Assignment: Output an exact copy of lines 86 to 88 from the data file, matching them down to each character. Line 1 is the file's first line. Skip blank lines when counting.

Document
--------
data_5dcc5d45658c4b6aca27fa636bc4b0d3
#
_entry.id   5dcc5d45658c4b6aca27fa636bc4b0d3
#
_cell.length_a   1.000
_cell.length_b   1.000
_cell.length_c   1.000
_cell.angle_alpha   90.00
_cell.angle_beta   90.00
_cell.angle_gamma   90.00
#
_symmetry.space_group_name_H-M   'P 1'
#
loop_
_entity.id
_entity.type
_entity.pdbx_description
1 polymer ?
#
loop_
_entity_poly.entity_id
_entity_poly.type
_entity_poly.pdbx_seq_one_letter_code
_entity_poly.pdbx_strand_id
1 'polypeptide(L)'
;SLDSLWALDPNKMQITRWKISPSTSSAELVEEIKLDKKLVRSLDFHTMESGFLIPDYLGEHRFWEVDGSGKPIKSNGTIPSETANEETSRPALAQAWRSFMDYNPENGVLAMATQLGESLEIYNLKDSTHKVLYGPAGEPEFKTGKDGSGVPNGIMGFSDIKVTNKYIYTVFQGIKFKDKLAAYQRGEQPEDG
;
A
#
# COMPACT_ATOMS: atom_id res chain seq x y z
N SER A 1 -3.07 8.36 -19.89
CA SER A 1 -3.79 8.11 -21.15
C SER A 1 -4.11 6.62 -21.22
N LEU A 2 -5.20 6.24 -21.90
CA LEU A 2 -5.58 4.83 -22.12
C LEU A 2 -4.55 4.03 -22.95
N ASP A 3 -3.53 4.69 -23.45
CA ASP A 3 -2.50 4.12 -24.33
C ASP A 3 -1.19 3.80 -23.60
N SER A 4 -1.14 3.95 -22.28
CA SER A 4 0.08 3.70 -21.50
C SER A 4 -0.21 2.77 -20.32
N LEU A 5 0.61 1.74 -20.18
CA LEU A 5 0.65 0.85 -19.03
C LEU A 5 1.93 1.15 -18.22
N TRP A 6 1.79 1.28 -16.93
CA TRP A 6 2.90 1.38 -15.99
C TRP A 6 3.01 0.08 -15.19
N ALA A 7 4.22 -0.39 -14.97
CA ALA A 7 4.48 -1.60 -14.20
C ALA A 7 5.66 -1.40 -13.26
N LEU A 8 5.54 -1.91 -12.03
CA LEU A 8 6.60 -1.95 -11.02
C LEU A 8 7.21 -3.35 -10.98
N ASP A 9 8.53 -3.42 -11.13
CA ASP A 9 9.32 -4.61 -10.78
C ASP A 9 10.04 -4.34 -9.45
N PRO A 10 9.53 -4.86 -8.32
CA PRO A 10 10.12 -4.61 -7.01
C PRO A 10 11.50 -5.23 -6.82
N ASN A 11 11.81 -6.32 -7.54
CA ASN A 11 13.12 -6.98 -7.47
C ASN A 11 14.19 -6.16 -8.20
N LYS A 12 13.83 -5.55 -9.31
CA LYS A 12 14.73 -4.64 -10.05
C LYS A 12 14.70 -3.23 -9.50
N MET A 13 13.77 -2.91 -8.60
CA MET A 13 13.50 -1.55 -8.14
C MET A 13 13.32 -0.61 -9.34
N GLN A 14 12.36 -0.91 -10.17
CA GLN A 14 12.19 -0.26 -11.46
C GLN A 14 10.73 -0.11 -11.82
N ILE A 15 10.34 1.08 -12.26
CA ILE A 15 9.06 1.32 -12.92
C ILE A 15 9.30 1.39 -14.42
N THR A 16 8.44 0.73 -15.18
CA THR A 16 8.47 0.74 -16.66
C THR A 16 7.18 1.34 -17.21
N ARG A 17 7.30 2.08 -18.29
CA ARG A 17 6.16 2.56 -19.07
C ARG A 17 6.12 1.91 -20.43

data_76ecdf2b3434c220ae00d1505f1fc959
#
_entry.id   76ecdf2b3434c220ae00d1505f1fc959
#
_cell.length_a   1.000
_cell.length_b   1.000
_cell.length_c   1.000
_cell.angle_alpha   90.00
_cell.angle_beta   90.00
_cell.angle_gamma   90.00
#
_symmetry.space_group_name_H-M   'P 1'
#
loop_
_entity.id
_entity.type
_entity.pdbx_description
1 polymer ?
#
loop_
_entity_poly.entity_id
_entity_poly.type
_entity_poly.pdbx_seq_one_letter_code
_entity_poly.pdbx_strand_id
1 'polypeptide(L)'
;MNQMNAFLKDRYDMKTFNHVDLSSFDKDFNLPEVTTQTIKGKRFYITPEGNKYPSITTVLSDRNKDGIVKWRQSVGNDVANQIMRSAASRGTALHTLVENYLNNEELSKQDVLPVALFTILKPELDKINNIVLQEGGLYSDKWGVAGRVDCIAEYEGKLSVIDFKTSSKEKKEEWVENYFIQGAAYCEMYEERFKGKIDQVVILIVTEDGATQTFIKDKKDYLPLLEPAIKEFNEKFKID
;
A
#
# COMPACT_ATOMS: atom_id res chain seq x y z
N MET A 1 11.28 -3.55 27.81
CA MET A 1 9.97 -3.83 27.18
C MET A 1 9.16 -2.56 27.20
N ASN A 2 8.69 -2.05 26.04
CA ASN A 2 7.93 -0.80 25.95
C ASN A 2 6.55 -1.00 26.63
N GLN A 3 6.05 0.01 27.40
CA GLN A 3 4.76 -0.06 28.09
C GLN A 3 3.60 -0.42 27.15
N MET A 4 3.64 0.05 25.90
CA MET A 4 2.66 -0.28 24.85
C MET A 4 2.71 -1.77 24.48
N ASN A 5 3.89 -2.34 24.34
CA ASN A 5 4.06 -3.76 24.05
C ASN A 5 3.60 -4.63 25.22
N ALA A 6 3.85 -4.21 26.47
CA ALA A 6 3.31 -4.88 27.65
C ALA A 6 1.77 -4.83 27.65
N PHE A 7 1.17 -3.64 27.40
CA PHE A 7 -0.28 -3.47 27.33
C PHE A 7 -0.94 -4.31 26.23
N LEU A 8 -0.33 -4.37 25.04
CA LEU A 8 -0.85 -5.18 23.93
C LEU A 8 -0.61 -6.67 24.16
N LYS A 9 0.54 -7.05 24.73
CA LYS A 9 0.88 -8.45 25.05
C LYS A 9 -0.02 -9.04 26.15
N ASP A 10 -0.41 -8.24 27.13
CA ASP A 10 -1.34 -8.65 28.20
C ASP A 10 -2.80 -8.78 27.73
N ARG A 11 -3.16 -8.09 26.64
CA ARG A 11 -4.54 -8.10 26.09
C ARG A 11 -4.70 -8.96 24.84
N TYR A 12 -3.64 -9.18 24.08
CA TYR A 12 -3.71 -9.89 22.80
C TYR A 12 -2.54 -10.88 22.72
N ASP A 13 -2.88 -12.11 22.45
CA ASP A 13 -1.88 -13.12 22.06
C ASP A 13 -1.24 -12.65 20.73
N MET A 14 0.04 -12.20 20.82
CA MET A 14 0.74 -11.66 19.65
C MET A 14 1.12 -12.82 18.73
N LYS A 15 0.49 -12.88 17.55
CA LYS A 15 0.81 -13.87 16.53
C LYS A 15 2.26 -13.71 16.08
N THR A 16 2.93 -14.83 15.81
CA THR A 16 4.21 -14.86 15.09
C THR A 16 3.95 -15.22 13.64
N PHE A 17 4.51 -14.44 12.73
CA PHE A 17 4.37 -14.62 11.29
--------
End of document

_cell.length_a   1.000
_cell.length_b   1.000
_cell.length_c   1.000